Questions lead to conversations that lead to personal details. Your goal should not be to just say their name, but to get them talking about their experience at the museum, why they are making their purchase and what about it they enjoy in general. These details are often more meaningful then a name alone and let your customer know you really care about their unique experience at the museum and in your store.

Leaning on Knowledge
Engaging your customers through questions and making personalized connections is a strong way to making memorable shopping experiences, but it’s not the only way. One of the best ways is to incorporate education into your checkout experience. Whether you are sharing details about store inventory, upcoming store events, future museum exhibits or anything else that may pertain to your museum or store’s mission, this is your chance to pique customer interest.

“Knowledgeable sales associates make the best, longest lasting impressions,” said Michael Silverman, assistant store operations manager at Honor Museum Stores in San Francisco, Calif. “We go to lengths to provide product information for our staff, including product information binders and one-on-one trainings. It takes only a moment to impress.”

Stores need to identify the checkout process as an optimal place to secure strong, positive impressions that will remain with customers as they share stories about their museum experience with friends, family and even in their own memories. It’s also a great place to gain knowledge about customers, collecting contact details for the future.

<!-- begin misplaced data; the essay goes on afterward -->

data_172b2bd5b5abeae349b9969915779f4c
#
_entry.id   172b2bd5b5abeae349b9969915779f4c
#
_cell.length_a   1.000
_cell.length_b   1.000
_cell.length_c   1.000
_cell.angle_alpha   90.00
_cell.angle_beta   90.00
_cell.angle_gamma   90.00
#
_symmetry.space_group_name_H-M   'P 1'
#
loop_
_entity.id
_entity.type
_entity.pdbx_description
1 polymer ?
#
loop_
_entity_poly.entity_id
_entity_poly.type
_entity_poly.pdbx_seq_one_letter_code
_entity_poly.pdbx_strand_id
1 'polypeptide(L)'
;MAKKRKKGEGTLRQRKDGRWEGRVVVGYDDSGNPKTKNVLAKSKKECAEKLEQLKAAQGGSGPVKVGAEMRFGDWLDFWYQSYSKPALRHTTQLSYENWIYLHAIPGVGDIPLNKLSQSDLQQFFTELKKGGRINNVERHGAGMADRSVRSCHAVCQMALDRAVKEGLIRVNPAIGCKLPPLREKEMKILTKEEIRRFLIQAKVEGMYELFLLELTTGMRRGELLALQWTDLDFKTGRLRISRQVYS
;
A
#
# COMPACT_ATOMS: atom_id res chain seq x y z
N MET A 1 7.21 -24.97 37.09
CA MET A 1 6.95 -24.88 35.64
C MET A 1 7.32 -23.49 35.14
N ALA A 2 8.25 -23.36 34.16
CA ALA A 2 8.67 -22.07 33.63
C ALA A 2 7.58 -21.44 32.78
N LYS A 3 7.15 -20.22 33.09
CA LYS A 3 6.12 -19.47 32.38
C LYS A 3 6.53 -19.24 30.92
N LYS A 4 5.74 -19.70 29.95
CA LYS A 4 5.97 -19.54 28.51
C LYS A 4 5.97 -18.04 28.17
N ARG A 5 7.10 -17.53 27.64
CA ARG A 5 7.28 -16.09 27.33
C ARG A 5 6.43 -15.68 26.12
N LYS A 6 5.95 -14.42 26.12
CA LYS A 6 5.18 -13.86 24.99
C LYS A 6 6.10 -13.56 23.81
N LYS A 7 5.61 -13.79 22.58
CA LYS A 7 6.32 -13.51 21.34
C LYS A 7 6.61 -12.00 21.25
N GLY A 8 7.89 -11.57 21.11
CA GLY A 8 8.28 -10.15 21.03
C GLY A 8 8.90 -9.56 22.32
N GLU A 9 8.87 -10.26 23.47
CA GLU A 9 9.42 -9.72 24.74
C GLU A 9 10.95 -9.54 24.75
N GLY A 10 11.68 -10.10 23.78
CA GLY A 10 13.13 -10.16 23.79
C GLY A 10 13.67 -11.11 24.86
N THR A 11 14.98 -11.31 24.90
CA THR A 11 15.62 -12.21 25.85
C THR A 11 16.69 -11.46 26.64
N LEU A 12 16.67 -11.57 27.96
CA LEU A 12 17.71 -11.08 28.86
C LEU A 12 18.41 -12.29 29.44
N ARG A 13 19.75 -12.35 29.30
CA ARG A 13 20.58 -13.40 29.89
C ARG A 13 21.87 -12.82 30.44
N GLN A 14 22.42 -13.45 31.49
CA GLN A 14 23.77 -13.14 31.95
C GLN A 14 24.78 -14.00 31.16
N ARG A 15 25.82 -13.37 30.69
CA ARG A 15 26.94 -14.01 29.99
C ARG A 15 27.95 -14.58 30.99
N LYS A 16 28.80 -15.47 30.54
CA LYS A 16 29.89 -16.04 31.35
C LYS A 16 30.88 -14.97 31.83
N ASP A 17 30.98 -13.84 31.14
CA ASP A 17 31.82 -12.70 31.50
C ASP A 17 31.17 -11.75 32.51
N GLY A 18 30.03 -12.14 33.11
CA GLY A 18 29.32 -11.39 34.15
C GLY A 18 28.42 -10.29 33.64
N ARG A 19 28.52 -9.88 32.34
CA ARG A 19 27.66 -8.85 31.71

Be sure to have a place that customers can provide their email addresses and names, giving your store the chance to stay in touch and share future information with them. Combined with their memorable impressions of your store, customers should feel welcomed the next time they visit, and once again, gain a positive experience during all steps of their in-store experience.

Nicole Leinbach Reyhle is an experienced retail and wholesale consultant, speaker and writer. She writes a weekly retail column with Crain’s Business and her professional retail blog, Retail Minded. Reyhle resides in Chicago with her family and is dedicated to supporting local, independent businesses.